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Censorship, tight budgets kill high school newspapers.

High school newspapers seem to be copying their professional cousins in a disturbing way. They're disappearing.

Across the USA, school newspapers have succumbed to budget balancing, censorship and news-industry neglect.

No one tracks closings by the numbers, but the anecdotal and circumstantial evidence is damning, journalism scholars say: "As money gets tighter, administrators see school newspapers as education extras, not basics ...,' Mary Arnold, executive director of the Iowa High School Press Association, said.

Loren Ghiglione, whose newspaper, The News, Southbridge, Mass., has reported on the demise of school newspapers in central Massachusetts, agreed. "Administrators worry about the public's perception of their school system, and they know that student newspapers are threatening media. So in selecting advisers, in funding or in enthusiasm they express to students, they let the school know that newspapers are not a high priority," he said. The Dallas Morning News also has reported on the decline of school newspapers in its circulation area.

As more stories on teen pregnancy, AIDS, drug abuse, suicide, racism and date rape make the pages of high school newspapers, more school administrators have stepped in to control editorial content. In 1988, the U.S. Supreme Court gave schools broad power to squelch student speech deemed contrary to their educational goals. The Hazelwood decision reversed 20 years of court-affirmed protection of student expression.

Some journalism programs, despite Hazelwood, have allowed editorial freedom. But more schools have wielded the decision as "an iron fist," Tom Rolnicki, executive director of the National Scholastic Press Association, said.

Censorship reports have increased 25 percent a year since Hazelwood, according to Mark Goodman, executive director of the Student Press Law Center, where incoming calls rose to 1,302 in 1992 from 548 in 1988.

"A student newspaper in which all the crucial issues are decided upon by adults isn't really a student newspaper at all," former student editor Tallison Rausch said at a Freedom Forum conference.

Censorship and budget cuts have spawned alternative outlets for expression. Some are "underground" newspapers produced outside of school sponsorship. With such defiant names as Pravda, Subterrestrial and Tell All, they offer teen talk that is taboo at school. Others are citywide independents produced by, for and about local teens under the guidance of professionals. The independents also confront issues too controversial for campus.

Youth Communication, partly supported by Freedom Forum funding, sponsors independent newspapers in New York, Washington, Chicago, Dallas, Los Angeles, Wilmington, Del., Portland, Ore., and Toronto. "The [school newspapers] suffering the most are [at] inner-city schools with a minority population," said Donna Myrow, executive director of Youth Communication-sponsored LA Youth. Few school newspapers in Los Angeles have survived the budget ax, she said.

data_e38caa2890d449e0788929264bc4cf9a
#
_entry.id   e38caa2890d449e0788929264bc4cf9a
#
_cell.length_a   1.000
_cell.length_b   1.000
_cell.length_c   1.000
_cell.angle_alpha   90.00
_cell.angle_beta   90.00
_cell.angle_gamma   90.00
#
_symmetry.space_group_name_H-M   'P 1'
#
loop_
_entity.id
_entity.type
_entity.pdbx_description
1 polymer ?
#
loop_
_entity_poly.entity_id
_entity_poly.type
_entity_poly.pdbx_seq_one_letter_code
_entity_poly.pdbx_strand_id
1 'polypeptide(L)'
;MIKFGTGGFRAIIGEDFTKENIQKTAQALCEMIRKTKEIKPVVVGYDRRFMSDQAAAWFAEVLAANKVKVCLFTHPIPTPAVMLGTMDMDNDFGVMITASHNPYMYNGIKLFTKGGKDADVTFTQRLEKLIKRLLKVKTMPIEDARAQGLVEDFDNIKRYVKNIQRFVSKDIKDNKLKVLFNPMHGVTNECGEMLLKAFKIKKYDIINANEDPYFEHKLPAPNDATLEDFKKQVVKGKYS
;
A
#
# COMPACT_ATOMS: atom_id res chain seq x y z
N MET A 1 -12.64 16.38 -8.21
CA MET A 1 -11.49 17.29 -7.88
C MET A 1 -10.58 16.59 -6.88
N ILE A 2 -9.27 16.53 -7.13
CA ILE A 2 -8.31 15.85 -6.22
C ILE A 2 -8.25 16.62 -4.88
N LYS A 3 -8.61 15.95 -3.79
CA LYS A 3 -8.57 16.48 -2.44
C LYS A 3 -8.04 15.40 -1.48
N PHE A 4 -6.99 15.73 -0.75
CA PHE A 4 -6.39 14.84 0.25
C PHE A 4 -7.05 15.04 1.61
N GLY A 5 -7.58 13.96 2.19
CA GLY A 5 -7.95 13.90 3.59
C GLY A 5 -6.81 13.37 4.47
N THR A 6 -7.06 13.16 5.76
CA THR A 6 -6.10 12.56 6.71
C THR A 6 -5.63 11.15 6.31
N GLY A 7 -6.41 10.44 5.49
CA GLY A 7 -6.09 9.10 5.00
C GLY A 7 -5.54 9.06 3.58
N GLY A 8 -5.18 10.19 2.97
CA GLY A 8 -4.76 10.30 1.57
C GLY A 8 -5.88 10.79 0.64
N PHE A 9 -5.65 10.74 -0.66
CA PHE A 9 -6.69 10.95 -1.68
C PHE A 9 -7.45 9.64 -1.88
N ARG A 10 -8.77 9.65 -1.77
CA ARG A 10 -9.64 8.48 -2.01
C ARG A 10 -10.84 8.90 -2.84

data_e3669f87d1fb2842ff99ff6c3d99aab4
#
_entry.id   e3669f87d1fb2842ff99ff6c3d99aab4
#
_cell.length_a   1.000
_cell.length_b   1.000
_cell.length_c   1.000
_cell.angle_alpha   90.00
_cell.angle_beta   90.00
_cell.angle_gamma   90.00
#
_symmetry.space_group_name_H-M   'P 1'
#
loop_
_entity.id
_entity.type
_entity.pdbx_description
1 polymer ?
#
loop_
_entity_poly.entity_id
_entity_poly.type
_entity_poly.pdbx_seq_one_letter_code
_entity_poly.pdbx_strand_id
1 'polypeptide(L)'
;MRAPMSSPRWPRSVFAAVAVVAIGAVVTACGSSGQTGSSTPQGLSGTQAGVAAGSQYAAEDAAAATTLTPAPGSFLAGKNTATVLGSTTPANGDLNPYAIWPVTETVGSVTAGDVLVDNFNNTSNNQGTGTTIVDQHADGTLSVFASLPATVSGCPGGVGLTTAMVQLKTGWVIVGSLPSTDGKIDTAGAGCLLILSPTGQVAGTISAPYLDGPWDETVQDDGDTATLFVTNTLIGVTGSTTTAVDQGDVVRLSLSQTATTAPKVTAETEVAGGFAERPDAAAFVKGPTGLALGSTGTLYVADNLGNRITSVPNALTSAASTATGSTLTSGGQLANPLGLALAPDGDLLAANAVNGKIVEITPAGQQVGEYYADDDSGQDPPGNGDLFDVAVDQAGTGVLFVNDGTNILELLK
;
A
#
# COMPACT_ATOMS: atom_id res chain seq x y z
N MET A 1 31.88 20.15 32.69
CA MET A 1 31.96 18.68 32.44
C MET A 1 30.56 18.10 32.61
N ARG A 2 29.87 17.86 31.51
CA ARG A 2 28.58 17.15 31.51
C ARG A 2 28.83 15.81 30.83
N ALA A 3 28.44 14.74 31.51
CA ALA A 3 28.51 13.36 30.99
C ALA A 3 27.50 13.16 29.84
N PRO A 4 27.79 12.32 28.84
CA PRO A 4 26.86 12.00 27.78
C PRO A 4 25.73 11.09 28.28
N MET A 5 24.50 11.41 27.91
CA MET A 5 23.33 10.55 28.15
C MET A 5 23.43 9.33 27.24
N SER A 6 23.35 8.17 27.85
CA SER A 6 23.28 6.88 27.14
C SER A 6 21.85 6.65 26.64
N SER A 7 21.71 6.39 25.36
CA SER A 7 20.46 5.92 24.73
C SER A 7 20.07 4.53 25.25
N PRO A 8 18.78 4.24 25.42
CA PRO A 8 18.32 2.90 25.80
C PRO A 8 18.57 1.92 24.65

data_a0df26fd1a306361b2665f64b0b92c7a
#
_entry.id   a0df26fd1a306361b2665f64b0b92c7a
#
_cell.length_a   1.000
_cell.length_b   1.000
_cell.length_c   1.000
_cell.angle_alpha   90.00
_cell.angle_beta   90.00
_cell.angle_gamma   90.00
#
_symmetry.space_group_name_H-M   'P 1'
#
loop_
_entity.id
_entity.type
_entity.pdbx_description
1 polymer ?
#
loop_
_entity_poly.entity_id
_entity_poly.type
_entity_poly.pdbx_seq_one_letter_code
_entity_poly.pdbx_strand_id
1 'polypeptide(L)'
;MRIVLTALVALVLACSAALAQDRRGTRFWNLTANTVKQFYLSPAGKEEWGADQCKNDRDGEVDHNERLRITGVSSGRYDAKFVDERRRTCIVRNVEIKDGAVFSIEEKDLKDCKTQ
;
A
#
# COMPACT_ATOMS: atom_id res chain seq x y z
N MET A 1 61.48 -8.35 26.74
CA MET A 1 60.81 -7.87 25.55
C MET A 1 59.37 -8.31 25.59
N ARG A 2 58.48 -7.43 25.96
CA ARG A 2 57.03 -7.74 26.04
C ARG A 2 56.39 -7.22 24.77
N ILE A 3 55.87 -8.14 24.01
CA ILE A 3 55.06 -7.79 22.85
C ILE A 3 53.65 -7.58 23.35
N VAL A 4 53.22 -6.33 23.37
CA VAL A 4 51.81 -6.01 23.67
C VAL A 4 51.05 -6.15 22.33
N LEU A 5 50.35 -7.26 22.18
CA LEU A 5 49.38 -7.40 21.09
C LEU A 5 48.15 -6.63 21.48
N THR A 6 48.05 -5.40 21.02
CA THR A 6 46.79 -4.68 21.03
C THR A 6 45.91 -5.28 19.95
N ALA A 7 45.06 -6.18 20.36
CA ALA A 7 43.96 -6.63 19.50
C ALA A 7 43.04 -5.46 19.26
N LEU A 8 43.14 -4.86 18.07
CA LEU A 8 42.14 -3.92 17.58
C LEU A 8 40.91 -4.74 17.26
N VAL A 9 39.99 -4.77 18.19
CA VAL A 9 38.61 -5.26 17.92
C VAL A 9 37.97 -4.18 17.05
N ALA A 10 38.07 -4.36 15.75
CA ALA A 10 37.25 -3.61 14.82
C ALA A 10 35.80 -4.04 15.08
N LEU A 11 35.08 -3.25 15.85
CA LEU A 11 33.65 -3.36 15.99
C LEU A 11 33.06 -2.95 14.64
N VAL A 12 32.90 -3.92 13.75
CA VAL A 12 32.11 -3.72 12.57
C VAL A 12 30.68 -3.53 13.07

Mainstream newspapers, preoccupied with their own survival, have been co-conspirators in the descent of high school journalism. A 1989 American Society of Newspaper Editors survey found that less than a third of responding newspapers sponsored or assisted high school newspapers in some way. Only 17 percent said they provided financial help.

The irony is that newspapers may be able to help themselves by investing in scholastic partnerships.

"I believe that students who attend high school where there is a strong newspaper ... go on to become newspaper readers and appreciate the role of newspapers in society," said Diane McFarlin, executive editor of the Herald Tribune in Sarasota, Fla., and ASNE Education Committee chairman.

ASNE will distribute a "how to" guide for newspapers to get involved with high school journalism programs at its 1993 convention in Baltimore.

Without industry support, high school newspapers may join their cousins like the San Antonio Light, Pittsburgh Press, Dallas Times Herald and Arkansas Gazette, all of which recently published their last editions.

Censors busier

at high schools

Censhorship reports have increased 25 percent a year since Hazelwood, according to the Student Press Law Center. Some examples:

* An Oregon principal refused to allow the school newspaper to report on any of the school's sports losses.

* A Fort Wayne, Ind., principal censored an article that documented financial improprieties by the tennis coach, even though the principal felt the story was factual and accurate.

* An Anchorage, Alaska, administrator confiscated film taken of a fight in the cafeteria by the school photographer, not to identify the fighters, but to prevent publication of the photos.

* High school officials in Skokie, Ill., tried to prevent a senior from attending his graduation after he poked fun at a rival school in his farewell column.
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Title Annotation:The Freedom Forum supplement
Publication:American Journalism Review
Date:Mar 1, 1993
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